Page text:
GM’s Cruise to operate all-electric driverless cars in Dubai


NEW YORK — Dubai said Monday that U.S. self-driving car company Cruise will become the first to operate autonomous taxis and ride-hailing services in the United Arab Emirates city of more than three million people.

It is the first venture outside of the U.S. for General Motors-owned Cruise, which has been operating electric vehicles in San Francisco for years, although it just recently began testing without the safety of a backup driver in the car. Cruise plans to begin offering a fully autonomous ride-hailing service there but it has not said when that will begin.

The partnership, Dubai officials said, aims to reduce traffic accidents, cut pollution and save money while converting 25% of all trips in the city to driverless transport by 2030.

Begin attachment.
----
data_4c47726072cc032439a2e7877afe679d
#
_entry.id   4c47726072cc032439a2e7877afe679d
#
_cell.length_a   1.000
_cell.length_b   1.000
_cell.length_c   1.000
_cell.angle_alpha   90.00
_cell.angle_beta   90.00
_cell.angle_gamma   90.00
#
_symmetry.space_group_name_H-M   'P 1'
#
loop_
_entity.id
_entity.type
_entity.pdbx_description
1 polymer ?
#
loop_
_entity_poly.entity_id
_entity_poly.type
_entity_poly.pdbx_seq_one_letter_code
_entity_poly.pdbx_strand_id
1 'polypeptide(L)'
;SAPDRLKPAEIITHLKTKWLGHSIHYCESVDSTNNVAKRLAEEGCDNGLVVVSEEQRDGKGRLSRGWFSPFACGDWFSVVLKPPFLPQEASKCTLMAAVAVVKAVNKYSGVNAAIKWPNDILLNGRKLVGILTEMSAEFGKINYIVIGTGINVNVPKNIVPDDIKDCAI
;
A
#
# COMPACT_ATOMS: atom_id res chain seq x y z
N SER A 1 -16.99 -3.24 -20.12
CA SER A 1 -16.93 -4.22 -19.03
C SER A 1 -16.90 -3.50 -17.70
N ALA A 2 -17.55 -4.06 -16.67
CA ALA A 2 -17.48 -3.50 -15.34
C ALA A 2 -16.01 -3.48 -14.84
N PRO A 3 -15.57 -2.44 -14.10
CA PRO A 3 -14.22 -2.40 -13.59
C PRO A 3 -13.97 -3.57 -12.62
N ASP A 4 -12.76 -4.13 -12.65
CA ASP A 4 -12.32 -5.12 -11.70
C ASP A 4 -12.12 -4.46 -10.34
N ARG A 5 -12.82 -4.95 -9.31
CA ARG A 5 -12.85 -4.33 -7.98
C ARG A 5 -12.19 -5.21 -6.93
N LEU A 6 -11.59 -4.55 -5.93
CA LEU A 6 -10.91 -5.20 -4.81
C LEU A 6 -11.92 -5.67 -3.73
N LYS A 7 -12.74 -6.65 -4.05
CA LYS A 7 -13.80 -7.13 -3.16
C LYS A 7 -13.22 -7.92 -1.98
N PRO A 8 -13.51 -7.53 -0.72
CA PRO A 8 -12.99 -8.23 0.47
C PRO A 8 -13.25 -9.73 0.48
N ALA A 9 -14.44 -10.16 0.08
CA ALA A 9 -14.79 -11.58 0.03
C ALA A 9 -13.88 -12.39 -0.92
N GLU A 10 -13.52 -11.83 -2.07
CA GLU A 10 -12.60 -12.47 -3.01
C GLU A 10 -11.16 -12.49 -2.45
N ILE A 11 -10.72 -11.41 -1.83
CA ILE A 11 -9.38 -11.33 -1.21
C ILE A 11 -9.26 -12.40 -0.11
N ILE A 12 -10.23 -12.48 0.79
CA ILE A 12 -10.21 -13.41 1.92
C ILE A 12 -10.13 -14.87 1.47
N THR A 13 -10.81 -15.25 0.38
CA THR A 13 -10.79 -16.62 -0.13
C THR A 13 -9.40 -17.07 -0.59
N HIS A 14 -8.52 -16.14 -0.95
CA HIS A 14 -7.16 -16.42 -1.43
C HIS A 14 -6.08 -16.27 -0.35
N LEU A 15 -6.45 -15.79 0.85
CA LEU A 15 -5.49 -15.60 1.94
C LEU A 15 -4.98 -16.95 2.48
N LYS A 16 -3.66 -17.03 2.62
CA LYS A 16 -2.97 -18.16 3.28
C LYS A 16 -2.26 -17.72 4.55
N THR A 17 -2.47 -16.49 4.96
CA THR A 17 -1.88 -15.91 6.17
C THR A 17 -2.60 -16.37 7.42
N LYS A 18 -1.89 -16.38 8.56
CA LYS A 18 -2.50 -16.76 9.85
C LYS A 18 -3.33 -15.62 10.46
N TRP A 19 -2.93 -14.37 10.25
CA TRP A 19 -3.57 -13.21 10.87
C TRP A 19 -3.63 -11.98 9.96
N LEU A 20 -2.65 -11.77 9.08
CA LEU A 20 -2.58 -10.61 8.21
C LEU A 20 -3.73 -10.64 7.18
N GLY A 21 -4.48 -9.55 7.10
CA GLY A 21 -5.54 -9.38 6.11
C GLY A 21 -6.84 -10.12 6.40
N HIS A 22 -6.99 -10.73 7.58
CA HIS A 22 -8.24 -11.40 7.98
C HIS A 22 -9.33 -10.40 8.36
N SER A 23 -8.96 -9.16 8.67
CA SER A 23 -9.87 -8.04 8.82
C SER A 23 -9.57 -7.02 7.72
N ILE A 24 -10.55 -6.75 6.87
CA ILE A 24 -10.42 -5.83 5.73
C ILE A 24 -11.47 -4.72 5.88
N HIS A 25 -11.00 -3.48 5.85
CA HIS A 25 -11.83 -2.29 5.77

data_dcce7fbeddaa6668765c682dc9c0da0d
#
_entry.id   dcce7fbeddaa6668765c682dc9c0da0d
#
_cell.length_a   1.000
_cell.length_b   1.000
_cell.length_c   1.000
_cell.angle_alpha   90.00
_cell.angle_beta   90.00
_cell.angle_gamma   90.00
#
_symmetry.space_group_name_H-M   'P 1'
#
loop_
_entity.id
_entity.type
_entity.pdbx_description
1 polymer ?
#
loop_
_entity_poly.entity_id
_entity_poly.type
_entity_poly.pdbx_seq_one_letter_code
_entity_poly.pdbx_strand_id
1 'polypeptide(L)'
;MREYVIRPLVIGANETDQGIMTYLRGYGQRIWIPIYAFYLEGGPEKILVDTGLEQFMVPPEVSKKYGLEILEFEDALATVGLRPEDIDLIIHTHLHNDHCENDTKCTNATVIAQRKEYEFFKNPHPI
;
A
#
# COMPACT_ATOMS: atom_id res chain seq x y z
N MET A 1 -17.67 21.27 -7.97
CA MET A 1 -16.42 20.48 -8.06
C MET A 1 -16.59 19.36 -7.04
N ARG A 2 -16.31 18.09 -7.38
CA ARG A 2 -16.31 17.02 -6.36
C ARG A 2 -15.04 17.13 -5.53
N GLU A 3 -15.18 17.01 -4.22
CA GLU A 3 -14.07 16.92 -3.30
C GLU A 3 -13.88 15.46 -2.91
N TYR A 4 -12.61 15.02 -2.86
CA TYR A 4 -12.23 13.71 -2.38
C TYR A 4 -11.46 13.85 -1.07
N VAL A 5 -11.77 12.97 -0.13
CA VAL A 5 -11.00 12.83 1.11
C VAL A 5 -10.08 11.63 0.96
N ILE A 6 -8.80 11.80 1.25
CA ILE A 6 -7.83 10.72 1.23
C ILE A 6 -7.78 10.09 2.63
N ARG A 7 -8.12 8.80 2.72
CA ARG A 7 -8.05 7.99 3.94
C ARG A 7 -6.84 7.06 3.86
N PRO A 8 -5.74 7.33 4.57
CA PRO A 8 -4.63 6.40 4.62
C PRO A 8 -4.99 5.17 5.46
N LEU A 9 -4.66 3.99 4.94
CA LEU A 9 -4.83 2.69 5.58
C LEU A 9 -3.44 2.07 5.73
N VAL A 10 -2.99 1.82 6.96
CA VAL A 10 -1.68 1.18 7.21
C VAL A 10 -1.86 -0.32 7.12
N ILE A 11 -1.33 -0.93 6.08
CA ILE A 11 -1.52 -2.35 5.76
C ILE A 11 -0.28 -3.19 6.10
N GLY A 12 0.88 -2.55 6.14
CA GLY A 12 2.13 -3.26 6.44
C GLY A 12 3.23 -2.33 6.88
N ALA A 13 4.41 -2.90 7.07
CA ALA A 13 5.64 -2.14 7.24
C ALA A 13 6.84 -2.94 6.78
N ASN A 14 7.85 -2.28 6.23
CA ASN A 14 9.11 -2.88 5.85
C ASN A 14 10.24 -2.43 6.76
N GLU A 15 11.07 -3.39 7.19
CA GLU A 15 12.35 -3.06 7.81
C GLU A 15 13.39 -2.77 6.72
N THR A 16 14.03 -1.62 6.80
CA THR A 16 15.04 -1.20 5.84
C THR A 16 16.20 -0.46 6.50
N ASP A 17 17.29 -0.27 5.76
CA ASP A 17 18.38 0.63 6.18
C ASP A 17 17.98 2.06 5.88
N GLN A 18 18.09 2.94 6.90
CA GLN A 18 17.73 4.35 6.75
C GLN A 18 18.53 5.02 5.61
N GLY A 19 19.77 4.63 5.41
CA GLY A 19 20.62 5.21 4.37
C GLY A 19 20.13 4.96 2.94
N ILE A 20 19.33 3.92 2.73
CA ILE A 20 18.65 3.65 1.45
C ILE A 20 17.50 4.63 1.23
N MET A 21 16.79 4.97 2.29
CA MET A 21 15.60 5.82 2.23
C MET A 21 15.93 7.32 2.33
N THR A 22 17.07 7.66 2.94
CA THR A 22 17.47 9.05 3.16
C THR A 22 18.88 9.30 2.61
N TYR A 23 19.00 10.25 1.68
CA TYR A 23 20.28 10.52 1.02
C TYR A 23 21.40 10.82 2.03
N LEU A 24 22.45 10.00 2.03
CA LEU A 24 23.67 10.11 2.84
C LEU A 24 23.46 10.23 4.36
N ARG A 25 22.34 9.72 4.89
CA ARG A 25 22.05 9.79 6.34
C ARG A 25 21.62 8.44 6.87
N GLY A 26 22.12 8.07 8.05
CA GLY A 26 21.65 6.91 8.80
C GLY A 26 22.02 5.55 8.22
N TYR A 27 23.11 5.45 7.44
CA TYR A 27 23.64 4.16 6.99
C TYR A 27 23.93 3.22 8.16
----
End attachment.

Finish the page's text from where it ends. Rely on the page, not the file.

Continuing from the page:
As part of the agreement, Cruise will establish a Dubai-based company that will be responsible for the fleet of roomy vehicles, which have four passenger seats and no visible driver’s seat or controls.

Dubai’s roads and transport chief, Mattar Mohammed Al Tayer, said the process for selecting Cruise as the city’s self-driving car partner took several years and was based at least partly on the company’s relationship with “auto manufacturing giants.” The fleet is expected to start operating in 2023 in limited numbers, before scaling up to as many as 4,000 vehicles by 2030, Al Tayer said.

GM bought Cruise in 2016.

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